Mon, Feb 13, 2017, noon:
Daniel Almirall, "Getting SMART about adaptive interventions"
The recent recession has focused attention on the effects of job loss and unemployment, but job loss is a common experience even during times of economic expansion. While much is known about the impact of job loss on the earnings, income, and unemployment of adults, less is understood regarding the relationship between parental displacement and children's outcomes. I estimate the effect of parental job loss on children's educational attainment. In particular, I focus on the role of parental ability, both cognitive and non-cognitive, using observed measures of parents' attributes and an instrumental variable analysis to account for unobserved attributes. Using the Panel Study of Income Dynamics (PSID) I find that experiencing a parental job loss during childhood reduces the probability that an offspring will obtain any post-secondary education (by age 21) by at least 10 percent and perhaps as high as 50 percent. Furthermore, household resources, including family income and wealth, do not explain this effect.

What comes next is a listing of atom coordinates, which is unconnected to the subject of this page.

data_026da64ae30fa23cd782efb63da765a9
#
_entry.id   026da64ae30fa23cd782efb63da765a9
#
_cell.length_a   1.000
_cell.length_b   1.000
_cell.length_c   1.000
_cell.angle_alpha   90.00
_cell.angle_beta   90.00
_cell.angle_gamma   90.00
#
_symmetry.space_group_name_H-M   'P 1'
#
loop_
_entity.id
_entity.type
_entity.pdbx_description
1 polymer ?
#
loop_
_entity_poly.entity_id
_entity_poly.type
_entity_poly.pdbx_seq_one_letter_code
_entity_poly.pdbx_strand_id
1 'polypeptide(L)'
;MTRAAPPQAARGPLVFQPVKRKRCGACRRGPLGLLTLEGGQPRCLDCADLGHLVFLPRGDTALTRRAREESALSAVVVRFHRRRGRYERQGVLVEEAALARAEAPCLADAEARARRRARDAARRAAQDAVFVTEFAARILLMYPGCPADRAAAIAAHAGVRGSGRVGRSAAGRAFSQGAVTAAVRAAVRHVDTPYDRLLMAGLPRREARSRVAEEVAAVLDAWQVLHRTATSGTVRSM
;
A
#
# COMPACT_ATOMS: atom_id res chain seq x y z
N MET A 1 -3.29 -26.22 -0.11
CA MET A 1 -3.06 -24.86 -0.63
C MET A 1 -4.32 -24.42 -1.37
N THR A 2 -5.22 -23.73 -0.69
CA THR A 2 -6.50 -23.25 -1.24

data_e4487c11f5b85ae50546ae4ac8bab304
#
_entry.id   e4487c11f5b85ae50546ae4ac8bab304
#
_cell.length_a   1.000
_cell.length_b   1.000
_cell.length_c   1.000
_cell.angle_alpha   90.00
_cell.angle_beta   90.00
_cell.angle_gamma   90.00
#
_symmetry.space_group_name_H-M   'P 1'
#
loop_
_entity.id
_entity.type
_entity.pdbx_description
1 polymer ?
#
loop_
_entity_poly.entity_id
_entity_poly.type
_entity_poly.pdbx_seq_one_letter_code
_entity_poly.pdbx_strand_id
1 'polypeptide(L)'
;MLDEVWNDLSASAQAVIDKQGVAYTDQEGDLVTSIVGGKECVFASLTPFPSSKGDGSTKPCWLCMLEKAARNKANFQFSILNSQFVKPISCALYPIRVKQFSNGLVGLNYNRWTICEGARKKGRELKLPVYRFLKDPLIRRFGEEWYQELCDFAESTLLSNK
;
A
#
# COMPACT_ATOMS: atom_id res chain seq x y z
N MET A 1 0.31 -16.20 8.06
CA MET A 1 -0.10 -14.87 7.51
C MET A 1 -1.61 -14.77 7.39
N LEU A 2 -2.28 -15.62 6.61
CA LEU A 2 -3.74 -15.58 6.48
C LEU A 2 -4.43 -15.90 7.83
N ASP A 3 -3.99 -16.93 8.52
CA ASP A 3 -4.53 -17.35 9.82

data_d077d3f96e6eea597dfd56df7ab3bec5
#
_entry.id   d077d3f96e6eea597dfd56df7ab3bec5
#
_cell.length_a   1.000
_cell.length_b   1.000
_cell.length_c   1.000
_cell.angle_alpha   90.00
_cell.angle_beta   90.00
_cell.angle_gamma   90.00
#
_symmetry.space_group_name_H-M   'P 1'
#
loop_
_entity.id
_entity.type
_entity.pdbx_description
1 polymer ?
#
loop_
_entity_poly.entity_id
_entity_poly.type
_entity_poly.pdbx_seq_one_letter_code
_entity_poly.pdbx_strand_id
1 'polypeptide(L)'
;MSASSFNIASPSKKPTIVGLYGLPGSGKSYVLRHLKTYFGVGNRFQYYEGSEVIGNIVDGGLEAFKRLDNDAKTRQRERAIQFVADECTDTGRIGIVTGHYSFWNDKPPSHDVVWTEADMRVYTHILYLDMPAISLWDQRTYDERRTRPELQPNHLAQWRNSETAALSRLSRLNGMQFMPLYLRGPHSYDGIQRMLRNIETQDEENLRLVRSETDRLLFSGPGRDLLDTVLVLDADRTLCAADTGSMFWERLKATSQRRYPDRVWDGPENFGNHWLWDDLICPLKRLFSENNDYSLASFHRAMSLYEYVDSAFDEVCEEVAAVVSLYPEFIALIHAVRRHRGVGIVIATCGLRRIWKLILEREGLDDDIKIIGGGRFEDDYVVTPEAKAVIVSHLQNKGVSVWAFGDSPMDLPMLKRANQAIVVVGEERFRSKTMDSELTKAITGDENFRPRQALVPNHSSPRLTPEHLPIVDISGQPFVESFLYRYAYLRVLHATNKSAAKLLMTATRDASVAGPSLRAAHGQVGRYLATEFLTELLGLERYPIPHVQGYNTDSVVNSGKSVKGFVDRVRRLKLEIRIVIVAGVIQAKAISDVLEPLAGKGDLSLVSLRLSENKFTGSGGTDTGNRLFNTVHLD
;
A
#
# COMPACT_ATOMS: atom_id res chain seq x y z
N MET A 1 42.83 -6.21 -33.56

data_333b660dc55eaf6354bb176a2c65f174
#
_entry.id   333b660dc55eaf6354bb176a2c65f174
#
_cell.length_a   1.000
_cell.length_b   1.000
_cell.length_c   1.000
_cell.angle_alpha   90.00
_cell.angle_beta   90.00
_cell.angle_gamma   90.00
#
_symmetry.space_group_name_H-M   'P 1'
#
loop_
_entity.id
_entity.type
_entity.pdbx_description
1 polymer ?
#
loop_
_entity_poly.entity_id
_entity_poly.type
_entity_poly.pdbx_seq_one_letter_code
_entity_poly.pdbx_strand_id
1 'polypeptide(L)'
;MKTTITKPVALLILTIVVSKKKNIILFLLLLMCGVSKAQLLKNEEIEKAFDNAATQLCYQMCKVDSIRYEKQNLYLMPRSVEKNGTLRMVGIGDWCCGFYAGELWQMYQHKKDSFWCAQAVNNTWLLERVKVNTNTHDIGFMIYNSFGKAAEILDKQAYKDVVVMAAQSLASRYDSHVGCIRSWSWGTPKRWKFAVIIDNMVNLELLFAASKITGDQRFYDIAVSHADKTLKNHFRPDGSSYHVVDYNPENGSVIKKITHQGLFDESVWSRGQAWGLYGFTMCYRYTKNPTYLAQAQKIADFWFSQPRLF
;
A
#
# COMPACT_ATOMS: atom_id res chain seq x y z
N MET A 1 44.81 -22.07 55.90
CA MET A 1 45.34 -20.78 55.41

Country of focus: United States of America.